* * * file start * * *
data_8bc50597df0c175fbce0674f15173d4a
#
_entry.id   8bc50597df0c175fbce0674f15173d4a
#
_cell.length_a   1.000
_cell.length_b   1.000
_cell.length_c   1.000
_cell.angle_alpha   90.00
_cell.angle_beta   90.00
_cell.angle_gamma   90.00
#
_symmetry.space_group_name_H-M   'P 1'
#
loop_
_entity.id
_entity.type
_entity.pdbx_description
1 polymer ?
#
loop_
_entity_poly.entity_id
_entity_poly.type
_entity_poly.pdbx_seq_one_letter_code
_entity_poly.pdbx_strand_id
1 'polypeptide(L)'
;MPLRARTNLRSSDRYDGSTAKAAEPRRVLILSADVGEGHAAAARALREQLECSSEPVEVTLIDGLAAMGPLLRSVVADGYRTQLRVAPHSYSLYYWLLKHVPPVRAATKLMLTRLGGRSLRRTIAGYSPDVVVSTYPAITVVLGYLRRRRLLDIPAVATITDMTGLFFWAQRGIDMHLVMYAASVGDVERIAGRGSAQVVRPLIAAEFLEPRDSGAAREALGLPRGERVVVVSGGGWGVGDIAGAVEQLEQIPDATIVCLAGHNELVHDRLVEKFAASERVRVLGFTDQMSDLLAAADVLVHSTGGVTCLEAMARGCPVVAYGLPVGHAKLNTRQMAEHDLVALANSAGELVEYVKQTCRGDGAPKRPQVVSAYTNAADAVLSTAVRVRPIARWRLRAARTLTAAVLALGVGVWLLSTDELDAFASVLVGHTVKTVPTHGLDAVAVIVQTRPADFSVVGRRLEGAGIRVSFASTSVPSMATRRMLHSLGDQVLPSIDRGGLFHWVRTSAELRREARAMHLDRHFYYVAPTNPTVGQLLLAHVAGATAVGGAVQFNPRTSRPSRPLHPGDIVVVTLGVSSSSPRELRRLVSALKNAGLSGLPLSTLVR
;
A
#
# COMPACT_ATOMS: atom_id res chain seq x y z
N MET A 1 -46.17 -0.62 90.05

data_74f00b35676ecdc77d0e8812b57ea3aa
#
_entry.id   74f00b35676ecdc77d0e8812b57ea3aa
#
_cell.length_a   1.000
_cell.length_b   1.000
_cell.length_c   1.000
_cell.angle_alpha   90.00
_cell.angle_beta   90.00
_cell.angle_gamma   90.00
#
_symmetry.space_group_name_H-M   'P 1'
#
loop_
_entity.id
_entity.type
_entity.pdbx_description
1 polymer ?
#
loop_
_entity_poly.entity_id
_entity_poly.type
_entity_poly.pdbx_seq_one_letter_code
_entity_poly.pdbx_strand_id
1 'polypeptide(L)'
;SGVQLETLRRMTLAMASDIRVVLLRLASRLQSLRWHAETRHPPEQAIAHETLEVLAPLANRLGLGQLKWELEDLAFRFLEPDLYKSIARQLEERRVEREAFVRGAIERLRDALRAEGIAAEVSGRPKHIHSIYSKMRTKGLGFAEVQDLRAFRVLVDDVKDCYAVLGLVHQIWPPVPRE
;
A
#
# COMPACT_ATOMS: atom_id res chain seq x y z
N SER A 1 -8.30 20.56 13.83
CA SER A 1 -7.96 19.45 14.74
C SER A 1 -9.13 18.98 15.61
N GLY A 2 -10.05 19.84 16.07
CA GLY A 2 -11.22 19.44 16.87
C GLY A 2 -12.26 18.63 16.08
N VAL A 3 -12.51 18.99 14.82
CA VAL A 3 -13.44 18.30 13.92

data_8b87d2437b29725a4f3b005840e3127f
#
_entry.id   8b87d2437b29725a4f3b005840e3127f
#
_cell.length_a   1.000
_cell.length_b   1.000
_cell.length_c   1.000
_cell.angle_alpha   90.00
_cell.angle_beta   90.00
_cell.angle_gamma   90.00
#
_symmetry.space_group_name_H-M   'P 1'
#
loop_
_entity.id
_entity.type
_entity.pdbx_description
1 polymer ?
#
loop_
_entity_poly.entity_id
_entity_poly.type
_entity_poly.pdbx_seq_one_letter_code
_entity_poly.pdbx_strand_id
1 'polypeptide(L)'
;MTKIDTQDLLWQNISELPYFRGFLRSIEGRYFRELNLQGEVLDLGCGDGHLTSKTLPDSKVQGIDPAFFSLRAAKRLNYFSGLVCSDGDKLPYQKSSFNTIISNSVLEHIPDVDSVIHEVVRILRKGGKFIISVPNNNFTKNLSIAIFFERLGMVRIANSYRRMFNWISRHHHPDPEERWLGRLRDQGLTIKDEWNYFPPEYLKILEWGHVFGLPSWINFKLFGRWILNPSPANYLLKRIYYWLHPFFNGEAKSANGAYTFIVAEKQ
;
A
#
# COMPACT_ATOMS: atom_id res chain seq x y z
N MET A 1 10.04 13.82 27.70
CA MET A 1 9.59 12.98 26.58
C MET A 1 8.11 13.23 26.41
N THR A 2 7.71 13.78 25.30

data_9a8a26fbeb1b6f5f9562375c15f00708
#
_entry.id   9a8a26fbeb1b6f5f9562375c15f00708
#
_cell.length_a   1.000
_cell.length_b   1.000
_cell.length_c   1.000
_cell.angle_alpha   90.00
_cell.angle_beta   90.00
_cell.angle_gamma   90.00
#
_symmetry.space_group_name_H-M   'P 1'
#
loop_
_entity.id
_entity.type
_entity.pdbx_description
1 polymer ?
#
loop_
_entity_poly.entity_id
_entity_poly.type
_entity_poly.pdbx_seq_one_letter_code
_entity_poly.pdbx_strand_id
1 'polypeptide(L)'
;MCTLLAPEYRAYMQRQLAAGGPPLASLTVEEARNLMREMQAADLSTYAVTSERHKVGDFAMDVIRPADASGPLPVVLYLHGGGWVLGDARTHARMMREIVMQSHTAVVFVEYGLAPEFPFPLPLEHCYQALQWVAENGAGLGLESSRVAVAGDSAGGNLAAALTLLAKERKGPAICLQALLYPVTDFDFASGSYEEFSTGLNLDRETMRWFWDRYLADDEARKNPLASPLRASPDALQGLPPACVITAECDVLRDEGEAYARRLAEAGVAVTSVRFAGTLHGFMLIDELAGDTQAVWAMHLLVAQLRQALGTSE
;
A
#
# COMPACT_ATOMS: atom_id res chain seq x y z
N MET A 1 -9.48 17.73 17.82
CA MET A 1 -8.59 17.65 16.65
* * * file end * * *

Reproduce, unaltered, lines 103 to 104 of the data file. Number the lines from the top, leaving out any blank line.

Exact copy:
N THR A 2 7.71 13.78 25.30

data_9a8a26fbeb1b6f5f9562375c15f00708